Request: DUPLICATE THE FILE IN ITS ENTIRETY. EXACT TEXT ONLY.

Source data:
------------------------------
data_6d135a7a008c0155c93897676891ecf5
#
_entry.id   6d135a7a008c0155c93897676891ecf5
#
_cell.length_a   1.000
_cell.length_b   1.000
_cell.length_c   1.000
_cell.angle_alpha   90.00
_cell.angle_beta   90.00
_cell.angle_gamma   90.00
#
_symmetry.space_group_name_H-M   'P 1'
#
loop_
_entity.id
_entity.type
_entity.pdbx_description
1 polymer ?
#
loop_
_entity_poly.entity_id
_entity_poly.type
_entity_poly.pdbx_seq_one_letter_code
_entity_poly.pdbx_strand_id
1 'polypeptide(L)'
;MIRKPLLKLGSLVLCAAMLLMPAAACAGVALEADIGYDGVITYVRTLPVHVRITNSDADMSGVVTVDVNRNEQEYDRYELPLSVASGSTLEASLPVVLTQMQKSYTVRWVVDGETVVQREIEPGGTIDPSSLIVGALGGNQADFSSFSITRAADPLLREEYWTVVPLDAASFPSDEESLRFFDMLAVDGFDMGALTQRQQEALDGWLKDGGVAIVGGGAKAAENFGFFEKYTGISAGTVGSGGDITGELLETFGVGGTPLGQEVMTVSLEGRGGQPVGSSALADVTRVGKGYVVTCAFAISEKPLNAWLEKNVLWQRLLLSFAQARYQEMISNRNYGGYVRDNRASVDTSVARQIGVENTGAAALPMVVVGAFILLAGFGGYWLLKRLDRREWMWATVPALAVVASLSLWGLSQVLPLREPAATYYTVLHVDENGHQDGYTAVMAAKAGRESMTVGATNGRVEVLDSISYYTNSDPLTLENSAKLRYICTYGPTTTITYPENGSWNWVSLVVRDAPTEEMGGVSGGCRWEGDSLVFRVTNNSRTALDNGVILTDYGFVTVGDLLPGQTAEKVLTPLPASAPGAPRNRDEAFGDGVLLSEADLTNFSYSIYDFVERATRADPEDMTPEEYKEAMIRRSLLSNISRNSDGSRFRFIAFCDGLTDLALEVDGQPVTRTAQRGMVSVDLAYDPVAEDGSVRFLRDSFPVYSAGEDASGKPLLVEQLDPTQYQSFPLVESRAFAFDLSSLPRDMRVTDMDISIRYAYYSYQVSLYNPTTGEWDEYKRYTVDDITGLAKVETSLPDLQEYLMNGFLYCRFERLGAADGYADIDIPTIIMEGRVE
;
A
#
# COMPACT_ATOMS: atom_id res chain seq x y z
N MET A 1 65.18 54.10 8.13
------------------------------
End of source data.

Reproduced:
data_6d135a7a008c0155c93897676891ecf5
#
_entry.id   6d135a7a008c0155c93897676891ecf5
#
_cell.length_a   1.000
_cell.length_b   1.000
_cell.length_c   1.000
_cell.angle_alpha   90.00
_cell.angle_beta   90.00
_cell.angle_gamma   90.00
#
_symmetry.space_group_name_H-M   'P 1'
#
loop_
_entity.id
_entity.type
_entity.pdbx_description
1 polymer ?
#
loop_
_entity_poly.entity_id
_entity_poly.type
_entity_poly.pdbx_seq_one_letter_code
_entity_poly.pdbx_strand_id
1 'polypeptide(L)'
;MIRKPLLKLGSLVLCAAMLLMPAAACAGVALEADIGYDGVITYVRTLPVHVRITNSDADMSGVVTVDVNRNEQEYDRYELPLSVASGSTLEASLPVVLTQMQKSYTVRWVVDGETVVQREIEPGGTIDPSSLIVGALGGNQADFSSFSITRAADPLLREEYWTVVPLDAASFPSDEESLRFFDMLAVDGFDMGALTQRQQEALDGWLKDGGVAIVGGGAKAAENFGFFEKYTGISAGTVGSGGDITGELLETFGVGGTPLGQEVMTVSLEGRGGQPVGSSALADVTRVGKGYVVTCAFAISEKPLNAWLEKNVLWQRLLLSFAQARYQEMISNRNYGGYVRDNRASVDTSVARQIGVENTGAAALPMVVVGAFILLAGFGGYWLLKRLDRREWMWATVPALAVVASLSLWGLSQVLPLREPAATYYTVLHVDENGHQDGYTAVMAAKAGRESMTVGATNGRVEVLDSISYYTNSDPLTLENSAKLRYICTYGPTTTITYPENGSWNWVSLVVRDAPTEEMGGVSGGCRWEGDSLVFRVTNNSRTALDNGVILTDYGFVTVGDLLPGQTAEKVLTPLPASAPGAPRNRDEAFGDGVLLSEADLTNFSYSIYDFVERATRADPEDMTPEEYKEAMIRRSLLSNISRNSDGSRFRFIAFCDGLTDLALEVDGQPVTRTAQRGMVSVDLAYDPVAEDGSVRFLRDSFPVYSAGEDASGKPLLVEQLDPTQYQSFPLVESRAFAFDLSSLPRDMRVTDMDISIRYAYYSYQVSLYNPTTGEWDEYKRYTVDDITGLAKVETSLPDLQEYLMNGFLYCRFERLGAADGYADIDIPTIIMEGRVE
;
A
#
# COMPACT_ATOMS: atom_id res chain seq x y z
N MET A 1 65.18 54.10 8.13